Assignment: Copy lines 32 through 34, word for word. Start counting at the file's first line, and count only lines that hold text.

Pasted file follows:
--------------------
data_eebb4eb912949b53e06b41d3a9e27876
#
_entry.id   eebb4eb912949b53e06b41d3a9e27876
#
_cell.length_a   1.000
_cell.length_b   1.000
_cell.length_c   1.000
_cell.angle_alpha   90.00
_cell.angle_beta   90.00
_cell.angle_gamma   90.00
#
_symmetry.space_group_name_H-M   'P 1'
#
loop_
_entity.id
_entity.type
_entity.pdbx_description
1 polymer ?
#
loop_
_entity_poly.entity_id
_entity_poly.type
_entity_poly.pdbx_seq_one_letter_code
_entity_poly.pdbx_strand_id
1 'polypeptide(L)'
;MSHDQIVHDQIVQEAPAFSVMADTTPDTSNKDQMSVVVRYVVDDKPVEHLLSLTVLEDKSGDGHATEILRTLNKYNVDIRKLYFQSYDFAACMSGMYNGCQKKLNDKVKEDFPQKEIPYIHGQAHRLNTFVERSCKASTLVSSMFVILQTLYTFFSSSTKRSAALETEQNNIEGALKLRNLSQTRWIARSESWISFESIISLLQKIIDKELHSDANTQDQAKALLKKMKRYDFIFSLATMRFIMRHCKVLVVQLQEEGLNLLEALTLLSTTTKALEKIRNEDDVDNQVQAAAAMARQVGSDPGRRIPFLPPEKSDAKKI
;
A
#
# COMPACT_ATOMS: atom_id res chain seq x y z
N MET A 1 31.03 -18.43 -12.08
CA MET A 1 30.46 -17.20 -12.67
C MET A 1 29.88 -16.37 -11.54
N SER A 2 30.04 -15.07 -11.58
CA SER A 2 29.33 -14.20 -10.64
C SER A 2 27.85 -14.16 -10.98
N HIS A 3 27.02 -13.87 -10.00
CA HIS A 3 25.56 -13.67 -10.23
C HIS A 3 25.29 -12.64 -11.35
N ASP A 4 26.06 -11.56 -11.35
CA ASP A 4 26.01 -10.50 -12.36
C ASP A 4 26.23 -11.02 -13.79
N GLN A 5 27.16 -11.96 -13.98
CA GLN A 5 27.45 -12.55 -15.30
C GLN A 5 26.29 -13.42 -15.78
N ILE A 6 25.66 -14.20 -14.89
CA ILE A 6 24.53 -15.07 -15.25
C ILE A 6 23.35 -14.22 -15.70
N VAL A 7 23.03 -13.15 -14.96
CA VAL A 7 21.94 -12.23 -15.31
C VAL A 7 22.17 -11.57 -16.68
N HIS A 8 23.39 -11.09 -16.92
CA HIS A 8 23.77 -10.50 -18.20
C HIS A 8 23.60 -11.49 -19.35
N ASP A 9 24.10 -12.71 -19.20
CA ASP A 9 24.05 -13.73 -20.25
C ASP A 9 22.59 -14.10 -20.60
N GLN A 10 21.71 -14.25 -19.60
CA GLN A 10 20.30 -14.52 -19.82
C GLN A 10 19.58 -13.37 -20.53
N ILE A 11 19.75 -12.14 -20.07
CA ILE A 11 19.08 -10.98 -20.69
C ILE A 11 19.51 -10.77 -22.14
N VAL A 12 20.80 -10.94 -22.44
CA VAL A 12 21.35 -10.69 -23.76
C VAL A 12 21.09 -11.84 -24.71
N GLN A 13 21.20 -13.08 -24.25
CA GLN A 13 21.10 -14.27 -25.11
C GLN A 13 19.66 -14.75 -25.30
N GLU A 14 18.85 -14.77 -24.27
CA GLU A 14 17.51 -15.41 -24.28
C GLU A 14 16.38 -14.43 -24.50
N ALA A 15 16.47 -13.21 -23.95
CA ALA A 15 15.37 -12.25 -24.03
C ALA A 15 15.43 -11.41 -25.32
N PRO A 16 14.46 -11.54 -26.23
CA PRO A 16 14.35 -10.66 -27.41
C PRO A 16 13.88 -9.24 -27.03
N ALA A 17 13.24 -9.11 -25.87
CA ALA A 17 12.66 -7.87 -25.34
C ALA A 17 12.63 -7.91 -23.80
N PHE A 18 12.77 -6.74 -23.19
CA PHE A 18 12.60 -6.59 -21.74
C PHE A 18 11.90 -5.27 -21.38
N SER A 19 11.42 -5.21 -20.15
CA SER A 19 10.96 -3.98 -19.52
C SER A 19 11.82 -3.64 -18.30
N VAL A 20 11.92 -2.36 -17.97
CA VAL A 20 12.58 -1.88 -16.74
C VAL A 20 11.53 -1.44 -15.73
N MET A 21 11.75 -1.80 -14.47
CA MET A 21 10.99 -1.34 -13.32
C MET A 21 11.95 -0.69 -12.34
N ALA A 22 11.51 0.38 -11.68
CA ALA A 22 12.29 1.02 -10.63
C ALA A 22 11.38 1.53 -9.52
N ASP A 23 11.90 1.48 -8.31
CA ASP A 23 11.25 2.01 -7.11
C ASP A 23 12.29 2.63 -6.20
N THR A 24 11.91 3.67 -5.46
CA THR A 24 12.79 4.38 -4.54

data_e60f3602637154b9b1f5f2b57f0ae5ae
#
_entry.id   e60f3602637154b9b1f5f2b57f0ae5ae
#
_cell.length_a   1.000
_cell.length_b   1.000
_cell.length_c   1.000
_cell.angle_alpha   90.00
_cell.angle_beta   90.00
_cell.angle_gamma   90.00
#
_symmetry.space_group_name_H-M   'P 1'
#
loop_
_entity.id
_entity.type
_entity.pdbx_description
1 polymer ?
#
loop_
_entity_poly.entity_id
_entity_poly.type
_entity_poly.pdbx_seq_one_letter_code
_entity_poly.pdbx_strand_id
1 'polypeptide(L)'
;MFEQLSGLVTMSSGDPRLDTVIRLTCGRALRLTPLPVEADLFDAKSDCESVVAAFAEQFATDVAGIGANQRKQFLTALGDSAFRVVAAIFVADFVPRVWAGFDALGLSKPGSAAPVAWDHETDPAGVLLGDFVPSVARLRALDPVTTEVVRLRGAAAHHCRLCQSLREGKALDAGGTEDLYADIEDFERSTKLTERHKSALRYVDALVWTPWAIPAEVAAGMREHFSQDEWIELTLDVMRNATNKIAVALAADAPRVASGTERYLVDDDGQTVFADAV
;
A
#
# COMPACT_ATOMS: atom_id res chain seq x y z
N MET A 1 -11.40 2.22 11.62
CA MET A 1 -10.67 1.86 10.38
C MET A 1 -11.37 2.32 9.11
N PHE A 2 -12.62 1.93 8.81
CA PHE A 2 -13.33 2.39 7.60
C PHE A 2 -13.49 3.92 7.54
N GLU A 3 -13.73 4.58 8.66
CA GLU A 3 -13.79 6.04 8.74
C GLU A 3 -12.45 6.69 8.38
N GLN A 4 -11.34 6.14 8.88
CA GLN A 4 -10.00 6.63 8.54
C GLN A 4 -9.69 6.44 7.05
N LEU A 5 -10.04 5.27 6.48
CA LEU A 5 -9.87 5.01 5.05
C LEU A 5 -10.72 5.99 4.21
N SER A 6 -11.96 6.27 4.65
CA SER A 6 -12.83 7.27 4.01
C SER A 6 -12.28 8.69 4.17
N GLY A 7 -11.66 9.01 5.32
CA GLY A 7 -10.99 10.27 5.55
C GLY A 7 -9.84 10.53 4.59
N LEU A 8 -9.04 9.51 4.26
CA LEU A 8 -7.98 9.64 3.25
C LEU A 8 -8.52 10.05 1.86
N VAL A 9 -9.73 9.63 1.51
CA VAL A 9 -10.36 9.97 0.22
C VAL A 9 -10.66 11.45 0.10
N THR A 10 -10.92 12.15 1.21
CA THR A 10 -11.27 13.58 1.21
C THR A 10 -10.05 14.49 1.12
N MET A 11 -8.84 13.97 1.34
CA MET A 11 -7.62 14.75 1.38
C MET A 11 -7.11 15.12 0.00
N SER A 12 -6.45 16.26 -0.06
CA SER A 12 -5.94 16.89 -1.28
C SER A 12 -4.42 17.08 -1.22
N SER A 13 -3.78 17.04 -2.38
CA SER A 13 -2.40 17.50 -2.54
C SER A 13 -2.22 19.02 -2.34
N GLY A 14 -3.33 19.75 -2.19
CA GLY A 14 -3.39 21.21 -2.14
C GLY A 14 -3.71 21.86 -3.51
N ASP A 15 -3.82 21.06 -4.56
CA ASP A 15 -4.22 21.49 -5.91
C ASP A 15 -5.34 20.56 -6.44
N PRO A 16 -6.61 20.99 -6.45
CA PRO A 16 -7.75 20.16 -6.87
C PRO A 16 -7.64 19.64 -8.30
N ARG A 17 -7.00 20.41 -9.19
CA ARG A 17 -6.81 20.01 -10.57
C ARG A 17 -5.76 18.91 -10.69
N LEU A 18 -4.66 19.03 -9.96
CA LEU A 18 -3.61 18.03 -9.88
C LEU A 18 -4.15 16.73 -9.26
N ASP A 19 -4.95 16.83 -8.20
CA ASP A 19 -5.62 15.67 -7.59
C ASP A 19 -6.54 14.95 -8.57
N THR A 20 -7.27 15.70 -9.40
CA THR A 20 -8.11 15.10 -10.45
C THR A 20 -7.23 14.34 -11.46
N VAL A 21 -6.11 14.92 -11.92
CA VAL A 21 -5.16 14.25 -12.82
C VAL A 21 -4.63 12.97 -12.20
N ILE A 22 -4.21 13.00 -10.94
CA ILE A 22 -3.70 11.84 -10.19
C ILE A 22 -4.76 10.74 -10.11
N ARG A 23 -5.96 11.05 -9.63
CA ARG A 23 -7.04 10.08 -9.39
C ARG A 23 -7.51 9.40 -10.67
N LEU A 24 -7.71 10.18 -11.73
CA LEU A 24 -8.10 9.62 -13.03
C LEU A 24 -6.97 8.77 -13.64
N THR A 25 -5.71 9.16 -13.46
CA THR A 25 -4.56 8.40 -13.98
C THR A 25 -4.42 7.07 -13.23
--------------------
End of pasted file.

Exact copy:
CA MET A 1 30.46 -17.20 -12.67
C MET A 1 29.88 -16.37 -11.54
N SER A 2 30.04 -15.07 -11.58